State Sen. Jennie M. Forehand sits in a Sparrow, an electric car that is actually classified as a motorcycle, at Wednesday’s Hybrid and Alternative Fuel Expo in Germantown.
Alternative Fuel Expo highlights green technology
Daily Record Business Writer
April 16, 2008 7:19 PM
GERMANTOWN — Imagine not having to search for the cheapest gas station for your weekly fill up, instead having to stop by less than once a month. For daily commuters, that probably seems only possible with retirement — but for hybrid car owners, that technology is just around the corner.
The “conversion car” was on display Wednesday at the Hybrid and Alternative Fuel Expo hosted by the Fitzgerald Auto Mall. A lithium-ion battery made by the Massachusetts-based company A123 Systems gives the Toyota Prius hybrid 15 times more electric storage capacity — and up to 150 miles per gallon in the city.
The battery will be on the market in July — just in time for a summer driving season in which many experts are predicting average gas prices of $4 a gallon.
“I think like with the hybrid vehicles, the demand for this is going to build slowly and then rapidly accelerate,” said Les Goldman, a representative for A123 and owner of one of the of 50 test cars made in the United States. “And with the cost of gas, the extra cost is paid back in about 2½ to three years.”
A123 estimates that the cost for the installation will be about $10,000 — in addition to the $21,100 starting price for a Prius — but Goldman said the installation cost could decrease as battery production goes up. Cars that include the battery as standard equipment will be on the market in three to five years, according to A123. General Motors is using it to develop its “Volt” SUV and is also considering it for a new Saturn model.
The conversion cars, which can travel about 40 miles on pure electric power, are ideal for daily commuters, according to those in the industry.
“Our car averages about 40 miles a day, and the last person to use it simply plugs it in [using a standard extension cord] to the garage wall outlet every night,” said Dave DuVal, a quality control superintendent at the Fairfax County, Va., Department of Vehicle Services, which converted one of its Prius hybrid fleet cars in late 2006. DuVal noted their car burned about six gallons of gas per month.
Plug-in electric cars are not new — modern ones were first developed in the 1980s in response to the oil crisis of the previous decade, but fell out of favor when gas became cheaper. Dave Goldstein, president of the Gaithersburg-based Electric Vehicle Association, brought his 1981 Electrica to the Fitzgerald expo to remind visitors that consumer demand will drive the industry.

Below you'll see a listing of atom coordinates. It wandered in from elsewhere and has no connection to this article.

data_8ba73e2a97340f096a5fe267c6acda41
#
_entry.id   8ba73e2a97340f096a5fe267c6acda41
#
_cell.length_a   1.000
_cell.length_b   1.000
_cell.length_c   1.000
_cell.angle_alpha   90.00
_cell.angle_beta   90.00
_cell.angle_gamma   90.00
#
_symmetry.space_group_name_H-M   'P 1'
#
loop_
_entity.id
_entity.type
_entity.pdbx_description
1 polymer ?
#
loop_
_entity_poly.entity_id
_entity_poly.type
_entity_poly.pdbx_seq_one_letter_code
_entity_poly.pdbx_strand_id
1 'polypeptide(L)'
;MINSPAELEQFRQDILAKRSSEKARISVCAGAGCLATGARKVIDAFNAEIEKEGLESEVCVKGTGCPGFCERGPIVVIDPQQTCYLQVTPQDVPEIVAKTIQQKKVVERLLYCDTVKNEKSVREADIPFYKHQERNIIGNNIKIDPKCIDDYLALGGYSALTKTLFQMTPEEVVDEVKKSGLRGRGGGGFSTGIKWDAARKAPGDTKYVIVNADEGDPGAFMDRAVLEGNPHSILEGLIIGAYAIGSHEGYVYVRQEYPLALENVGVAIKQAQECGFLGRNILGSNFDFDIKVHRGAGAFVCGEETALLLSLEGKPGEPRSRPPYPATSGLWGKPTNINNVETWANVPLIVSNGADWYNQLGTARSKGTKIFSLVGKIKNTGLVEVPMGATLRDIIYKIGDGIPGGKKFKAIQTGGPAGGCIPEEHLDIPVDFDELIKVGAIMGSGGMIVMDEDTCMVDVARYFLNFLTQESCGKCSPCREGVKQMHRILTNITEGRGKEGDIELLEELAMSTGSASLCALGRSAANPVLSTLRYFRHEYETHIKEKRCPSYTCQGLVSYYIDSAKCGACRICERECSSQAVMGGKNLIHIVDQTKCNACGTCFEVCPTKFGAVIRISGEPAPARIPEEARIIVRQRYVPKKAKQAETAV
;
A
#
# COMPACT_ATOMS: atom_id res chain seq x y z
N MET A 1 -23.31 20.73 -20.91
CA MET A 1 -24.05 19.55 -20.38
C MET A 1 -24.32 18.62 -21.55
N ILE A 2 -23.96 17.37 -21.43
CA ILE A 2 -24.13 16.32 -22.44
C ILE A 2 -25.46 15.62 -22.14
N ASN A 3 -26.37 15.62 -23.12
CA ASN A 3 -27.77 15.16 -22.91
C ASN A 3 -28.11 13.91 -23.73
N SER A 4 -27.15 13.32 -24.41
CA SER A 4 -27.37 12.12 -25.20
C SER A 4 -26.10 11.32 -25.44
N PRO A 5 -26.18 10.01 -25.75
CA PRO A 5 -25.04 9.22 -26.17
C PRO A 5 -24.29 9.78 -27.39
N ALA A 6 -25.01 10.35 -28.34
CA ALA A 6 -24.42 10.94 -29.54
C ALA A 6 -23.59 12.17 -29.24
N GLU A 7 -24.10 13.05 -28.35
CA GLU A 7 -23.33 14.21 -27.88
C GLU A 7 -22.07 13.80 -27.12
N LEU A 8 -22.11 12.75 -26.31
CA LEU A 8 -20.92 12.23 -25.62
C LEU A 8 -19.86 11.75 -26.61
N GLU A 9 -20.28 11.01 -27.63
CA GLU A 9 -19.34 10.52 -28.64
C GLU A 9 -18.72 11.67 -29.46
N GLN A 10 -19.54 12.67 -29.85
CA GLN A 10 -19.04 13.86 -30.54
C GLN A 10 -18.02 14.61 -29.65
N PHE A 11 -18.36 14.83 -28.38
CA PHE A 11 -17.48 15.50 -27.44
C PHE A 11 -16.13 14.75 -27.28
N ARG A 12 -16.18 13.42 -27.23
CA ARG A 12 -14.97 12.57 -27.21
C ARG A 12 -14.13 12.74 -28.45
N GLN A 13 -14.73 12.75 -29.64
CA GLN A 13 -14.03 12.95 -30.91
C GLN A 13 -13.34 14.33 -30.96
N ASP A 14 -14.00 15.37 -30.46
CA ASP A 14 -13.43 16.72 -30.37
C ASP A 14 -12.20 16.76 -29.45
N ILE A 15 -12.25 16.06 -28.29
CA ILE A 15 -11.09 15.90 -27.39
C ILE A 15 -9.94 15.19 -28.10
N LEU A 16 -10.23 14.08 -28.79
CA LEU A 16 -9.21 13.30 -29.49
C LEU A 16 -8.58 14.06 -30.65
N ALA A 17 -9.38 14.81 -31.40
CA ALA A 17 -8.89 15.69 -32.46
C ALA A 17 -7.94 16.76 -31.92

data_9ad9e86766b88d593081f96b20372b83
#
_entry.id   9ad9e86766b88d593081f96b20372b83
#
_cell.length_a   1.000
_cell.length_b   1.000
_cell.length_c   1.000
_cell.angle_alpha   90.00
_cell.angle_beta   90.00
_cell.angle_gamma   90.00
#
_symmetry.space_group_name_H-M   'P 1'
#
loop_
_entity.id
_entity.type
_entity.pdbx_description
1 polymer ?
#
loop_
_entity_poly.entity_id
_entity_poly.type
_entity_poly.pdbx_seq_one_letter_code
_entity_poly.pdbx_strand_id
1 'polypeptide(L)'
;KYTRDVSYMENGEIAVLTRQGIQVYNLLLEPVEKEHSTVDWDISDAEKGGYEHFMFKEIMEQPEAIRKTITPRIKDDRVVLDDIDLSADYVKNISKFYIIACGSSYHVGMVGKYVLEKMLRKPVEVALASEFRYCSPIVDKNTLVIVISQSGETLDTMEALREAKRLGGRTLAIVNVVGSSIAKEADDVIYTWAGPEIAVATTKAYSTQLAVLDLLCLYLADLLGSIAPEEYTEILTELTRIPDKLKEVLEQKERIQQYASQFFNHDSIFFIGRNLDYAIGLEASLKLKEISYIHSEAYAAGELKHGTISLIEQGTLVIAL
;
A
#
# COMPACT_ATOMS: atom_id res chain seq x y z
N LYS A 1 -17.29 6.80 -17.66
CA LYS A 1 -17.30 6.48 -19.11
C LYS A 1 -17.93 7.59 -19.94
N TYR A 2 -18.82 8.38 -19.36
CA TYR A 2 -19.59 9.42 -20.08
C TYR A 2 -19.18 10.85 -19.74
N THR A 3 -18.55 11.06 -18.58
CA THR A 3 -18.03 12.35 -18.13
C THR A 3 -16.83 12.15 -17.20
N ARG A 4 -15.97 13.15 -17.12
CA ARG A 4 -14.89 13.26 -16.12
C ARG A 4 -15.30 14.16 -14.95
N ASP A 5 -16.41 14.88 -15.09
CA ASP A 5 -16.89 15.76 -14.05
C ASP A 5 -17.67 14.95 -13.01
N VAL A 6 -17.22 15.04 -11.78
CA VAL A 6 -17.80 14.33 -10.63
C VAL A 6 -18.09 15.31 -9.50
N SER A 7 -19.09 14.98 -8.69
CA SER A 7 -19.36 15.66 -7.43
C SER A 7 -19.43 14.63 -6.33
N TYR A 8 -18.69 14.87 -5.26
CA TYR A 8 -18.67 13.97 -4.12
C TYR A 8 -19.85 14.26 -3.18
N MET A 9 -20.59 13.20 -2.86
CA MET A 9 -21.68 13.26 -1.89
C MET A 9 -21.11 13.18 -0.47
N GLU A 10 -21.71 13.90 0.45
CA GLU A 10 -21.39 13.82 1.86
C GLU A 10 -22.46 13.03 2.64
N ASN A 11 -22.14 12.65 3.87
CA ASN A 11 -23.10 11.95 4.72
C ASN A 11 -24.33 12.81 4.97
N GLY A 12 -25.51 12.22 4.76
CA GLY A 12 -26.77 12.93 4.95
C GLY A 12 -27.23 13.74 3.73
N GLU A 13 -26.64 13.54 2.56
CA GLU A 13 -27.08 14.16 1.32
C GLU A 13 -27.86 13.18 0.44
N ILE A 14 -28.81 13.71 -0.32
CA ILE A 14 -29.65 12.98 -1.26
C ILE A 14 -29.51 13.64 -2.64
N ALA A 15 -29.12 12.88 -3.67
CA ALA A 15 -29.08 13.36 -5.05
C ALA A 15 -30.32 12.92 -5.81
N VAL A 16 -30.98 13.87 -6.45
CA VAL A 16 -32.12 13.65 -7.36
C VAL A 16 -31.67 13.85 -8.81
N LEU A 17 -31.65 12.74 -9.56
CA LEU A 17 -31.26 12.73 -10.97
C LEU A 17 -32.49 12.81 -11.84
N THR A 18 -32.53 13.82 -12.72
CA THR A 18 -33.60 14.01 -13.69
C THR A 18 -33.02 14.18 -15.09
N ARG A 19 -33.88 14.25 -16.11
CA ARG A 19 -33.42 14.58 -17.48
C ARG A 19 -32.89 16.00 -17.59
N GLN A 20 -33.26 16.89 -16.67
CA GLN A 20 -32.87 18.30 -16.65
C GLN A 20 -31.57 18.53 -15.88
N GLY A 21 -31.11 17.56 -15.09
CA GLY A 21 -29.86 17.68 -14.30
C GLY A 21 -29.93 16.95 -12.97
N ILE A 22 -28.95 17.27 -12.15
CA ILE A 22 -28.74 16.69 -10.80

“This car was manufactured by Jet Industries, which went out of business because gas got cheap again and nobody wanted electric cars,” Goldstein said. He predicted that price drops wouldn’t happen a second time and instead consumer demand for alternative fuels would increase production and drive down costs.
Since 2000 — when fewer than 10,000 hybrids were sold in the U.S. — hybrid car sales have nearly doubled on average each year, according to R.L. Polk & Co., a Michigan firm that collects and interprets automotive data. Maryland has more than 24,000 hybrid vehicles on the road, according to data available at the expo.
But despite the hybrid’s growing numbers, the manufacturing representatives at the expo noted they had the responsibility of preparing for any route the market could take. Of the approximately 15 cars at the expo, attended by about 50 media members and politicians — including Montgomery County Democrats Sen. Jennie M. Forehand and County Executive Isiah Leggett — most were not hybrids but offered other fuel-efficient alternatives.
Examples includes a 50 mile-per-gallon, diesel-powered Volkswagen being offered this summer, a 60 mile-per-gallon fortwo designed by the United Kingdom manufacturer smart, and flex-fuel vehicles (not yet market-ready) manufactured by Toyota and Ford that run on mostly ethanol.
“Because you don’t really know what the fuel of the future is going to be we have to be prepared for any and all — and we have to keep it affordable,” said Jay Morgan, a Ford representative. “To be competitive you have to have the technology ready for whichever path the market and federal policy is going to take.”